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The Official Newsletter of the
Bluecat Screenplay Competition
January 4th, 2012
|Where It All Begins
2012 is here - in a few short months, we'll know the winners of last year's competition, and in five months
we'll begin accepting scripts for the 2012/2013 BlueCat Screenplay Competition!
The cycle continues, over and over.
As we start the inevitable march towards the next competition, we here at the newsletter decided we'd like to try and dedicate print space to a different element of the screenplay each week in hopes of getting everybody thinking about the essential building blocks of a screenplay so that, in turn, everybody has a better product to submit. For those of you just getting into the writing game, it'll be an educational experience - for those of you who've been doing it for years, it can't hurt to take another look.
In the interest of new beginnings, this week we'll be tackling the all important inciting incident
- the plot element that sets your screenplay in motion. Read on and brush up; the deadline will be here sooner than you think!
-The Bluecat Team
BlueCat Screenplay Workshops are a one-day, intensive opportunity to certifiably improve your script in a small group environment, led by award winning screenwriter and BlueCat founder Gordy Hoffman.
Your script will be read in advance both by Gordy as well as the other workshop participants; everyone receives in-depth analysis and feedback on their script from a number of different perspectives.
"Gordy's affable good nature makes everyone feel comfortable at the table, creating a family for the afternoon. He uses his extensive knowledge of story and his passion for the craft to help those screenwriters find ways to improve their work. At the end of the day, one comes away feeling inspired, energized and full of ideas for the next rewrite. I highly recommend his workshop for aspiring and seasoned writers."
-Professor Nelson Chipman, Chair, Point Park University School of Cinema
The Full Script Workshop gave me an insightful, interactive opportunity to find the strengths and weaknesses in my screenplay before I jumped into the next, undoubtedly better draft. Gordy's conversational approach manages to be holistic and scene-specific at the same time, with commentary that comes from the head, heart and gut. I'd jump at the chance to do it again.
-Alvaro Rodriguez, writer of Machete (2010)
A superb workshop! Hoffman really understands story and character, plus he's an excellent teacher. His ability to work with writers about their ideas, finding the flaws and gems, is impressive. Everyone came away armed with heaps of useful knowledge that will improve their script by leaps and bounds. Absolutely worth the money.
-William M. Akers, author of Your Screenplay Sucks!
Full Script Workshop (Limit 7 writers)
Saturday, March 10th, 9:00AM-6:00PM
Hollywood Production Center
1149 N. Gower St.
Los Angeles, CA 90038
Full Registration $175
Full Script Workshop (Limit 7 writers)
Sunday, May 6th, 9:00AM-6:00PM
Space on White
81 White Street
New York, NY 10013
Full Registration $245
Full Script Workshop (Limit 7 Writers)
Saturday, March 31st, 9:00AM-6:00PM
1914 Magazine St.
New Orleans, LA 70130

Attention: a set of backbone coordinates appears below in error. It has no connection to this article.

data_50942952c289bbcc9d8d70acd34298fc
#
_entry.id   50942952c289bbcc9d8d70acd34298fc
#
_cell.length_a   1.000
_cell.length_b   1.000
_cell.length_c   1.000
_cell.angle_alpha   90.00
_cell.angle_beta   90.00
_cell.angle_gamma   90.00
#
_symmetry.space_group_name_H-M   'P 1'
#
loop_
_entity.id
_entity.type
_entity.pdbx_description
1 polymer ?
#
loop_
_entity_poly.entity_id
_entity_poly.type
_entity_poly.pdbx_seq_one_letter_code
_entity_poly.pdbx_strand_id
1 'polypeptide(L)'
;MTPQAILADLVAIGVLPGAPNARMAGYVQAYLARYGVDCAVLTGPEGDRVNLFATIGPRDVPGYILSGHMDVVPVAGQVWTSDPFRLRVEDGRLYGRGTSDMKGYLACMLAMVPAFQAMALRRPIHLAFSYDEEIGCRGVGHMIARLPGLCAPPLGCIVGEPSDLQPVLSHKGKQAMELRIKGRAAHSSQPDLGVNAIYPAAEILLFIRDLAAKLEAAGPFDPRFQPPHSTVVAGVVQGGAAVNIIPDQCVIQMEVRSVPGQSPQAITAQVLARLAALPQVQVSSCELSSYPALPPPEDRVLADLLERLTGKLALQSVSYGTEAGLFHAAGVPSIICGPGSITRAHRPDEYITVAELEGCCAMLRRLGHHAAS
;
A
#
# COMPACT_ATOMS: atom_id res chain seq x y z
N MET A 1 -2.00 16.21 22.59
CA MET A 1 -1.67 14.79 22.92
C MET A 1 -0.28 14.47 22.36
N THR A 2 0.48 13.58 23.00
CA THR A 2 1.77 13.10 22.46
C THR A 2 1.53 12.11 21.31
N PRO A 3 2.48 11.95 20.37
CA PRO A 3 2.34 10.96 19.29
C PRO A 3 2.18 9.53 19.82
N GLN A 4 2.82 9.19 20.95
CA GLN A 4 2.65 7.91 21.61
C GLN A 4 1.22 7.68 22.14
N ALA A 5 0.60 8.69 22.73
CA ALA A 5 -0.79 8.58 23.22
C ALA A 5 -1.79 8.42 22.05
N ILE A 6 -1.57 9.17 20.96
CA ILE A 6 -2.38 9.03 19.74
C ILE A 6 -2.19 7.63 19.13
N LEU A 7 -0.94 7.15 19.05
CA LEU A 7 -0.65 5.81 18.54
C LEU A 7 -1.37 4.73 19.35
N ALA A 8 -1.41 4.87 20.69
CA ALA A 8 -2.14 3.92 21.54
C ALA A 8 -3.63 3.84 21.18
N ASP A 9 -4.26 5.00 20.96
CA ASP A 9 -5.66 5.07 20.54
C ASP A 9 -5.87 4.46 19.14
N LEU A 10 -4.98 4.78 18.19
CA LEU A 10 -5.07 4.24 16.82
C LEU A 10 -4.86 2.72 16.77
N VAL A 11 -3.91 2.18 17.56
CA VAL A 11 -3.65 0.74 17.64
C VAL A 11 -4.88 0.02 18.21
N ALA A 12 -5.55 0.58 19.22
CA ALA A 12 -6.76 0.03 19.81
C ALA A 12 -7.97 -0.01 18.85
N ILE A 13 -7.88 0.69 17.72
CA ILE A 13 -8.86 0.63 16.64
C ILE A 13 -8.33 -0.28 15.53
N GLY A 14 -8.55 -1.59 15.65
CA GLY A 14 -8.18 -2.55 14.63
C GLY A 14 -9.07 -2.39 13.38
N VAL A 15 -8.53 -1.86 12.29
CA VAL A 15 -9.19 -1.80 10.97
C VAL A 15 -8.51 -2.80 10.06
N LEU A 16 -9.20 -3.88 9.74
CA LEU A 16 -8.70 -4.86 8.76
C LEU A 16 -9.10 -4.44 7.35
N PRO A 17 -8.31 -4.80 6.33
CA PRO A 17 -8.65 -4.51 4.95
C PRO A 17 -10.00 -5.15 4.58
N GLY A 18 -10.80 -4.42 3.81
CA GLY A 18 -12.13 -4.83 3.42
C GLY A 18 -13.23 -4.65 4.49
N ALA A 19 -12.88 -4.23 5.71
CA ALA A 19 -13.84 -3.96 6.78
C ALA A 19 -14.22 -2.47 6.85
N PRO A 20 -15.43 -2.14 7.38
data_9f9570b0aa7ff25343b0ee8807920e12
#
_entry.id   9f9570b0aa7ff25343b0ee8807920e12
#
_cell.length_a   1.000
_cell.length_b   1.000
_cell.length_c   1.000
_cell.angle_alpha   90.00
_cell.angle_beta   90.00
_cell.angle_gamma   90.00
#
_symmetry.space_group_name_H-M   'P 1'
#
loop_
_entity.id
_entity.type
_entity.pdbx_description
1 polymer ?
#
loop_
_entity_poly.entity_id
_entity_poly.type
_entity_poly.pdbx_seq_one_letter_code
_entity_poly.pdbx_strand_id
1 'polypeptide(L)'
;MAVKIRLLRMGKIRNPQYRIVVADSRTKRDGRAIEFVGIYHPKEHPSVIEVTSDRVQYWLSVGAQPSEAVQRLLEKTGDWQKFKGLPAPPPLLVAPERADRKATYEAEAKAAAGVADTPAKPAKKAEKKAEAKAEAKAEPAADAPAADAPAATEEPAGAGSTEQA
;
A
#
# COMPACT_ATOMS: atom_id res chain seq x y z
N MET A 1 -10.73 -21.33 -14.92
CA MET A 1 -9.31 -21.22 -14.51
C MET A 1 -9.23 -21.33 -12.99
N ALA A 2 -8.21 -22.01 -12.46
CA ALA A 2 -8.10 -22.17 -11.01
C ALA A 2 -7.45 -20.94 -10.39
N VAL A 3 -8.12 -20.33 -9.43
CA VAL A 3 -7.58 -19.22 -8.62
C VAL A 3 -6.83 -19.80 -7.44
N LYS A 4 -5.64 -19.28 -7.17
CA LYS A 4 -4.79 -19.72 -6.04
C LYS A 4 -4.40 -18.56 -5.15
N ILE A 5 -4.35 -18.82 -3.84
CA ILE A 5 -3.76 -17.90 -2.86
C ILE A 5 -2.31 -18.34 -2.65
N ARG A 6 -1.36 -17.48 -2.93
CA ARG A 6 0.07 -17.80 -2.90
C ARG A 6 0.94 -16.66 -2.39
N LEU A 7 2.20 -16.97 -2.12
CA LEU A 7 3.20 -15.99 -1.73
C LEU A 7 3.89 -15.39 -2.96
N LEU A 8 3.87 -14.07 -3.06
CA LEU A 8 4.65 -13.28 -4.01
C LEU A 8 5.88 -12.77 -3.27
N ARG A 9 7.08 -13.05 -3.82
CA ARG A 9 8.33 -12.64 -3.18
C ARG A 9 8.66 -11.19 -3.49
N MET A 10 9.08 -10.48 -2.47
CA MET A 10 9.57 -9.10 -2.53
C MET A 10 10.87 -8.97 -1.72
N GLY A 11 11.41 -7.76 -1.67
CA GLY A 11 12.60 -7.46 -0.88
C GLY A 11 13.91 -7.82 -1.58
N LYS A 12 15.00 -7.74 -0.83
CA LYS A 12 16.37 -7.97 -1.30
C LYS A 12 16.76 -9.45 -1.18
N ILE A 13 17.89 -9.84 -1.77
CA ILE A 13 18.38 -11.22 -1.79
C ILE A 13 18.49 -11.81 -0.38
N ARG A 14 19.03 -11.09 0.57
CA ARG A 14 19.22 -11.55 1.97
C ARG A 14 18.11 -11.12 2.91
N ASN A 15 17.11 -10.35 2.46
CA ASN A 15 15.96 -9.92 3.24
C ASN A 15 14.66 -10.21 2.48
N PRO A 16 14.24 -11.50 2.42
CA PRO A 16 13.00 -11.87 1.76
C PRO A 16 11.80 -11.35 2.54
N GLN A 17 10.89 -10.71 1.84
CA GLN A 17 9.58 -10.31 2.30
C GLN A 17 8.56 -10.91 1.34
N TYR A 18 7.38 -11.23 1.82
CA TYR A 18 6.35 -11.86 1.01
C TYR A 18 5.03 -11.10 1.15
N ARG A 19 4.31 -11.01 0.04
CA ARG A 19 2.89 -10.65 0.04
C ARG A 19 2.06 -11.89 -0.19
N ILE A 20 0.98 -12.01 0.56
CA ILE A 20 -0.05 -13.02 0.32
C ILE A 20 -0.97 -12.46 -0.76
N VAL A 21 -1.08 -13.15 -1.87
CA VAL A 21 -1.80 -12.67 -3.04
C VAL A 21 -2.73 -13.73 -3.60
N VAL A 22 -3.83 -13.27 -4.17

Full Registration $225
"When an inciting incident occurs it must be a dynamic, fully developed event, not something static or vague. This, for example, is not an inciting incident: A college dropout lives off-campus near New York University. She wakes one morning and says: "I'm bored with my life. I think I'll move to Los Angeles." She packs her VW and motors west, but her change of address changes nothing of value in her life. She's merely exporting her apathy from New York to California."Robert McKee, Story
"You've only got about ten pages to grab the attention of your reader or audience; that's why so many films open with an attention grabbing sequence like the opening of Jaws, The Shawshank Redemption, The Hours, Raiders of the Lost Ark, the pizza delivery run in Spider-Man 2, or the dream sequence that opens Rushmore. Once you establish this scene or sequence, usually called the inciting incident, you can set up the rest of your story."
Syd Field, Screenplay
| Food For Plot: The Unknown Screenwriter On Inciting Incidents|
Let's Start At The Very Beginning
For a more thorough tutorial on how to write an inciting incident, here's a post from The Unknown Screenwriter on how to start your story off right.
|Gordy Video: A Writer's Voice|
This week, BlueCat Screenplay Competition founder Gordy Hoffman talks to us about a writer's voice - the distinctive style of his or her writing and how it comes through both on the page and on the screen.
| Selected Script: Little Miss Sunshine|
Starting A Journey
Little Miss Sunshine is a great script for any number of reasons, but we selected it today because of its inciting incident - the moment at which the plot truly gets underway. Take a look at the first fifteen or so pages; multiple characters listen to and disregard the answering machine message that lays out the adventure they'll soon be embarking upon, but only when little Olive listens to it does the plot take off. It's an interesting way of teasing the audience with what the movie is going to be about before the characters themselves know it.
FEBRUARY 1ST, 2012:
MARCH 1ST, 2012:
MARCH 15TH 2012:
FIVE FINALISTS ANNOUNCED
MARCH 22ND 2012:
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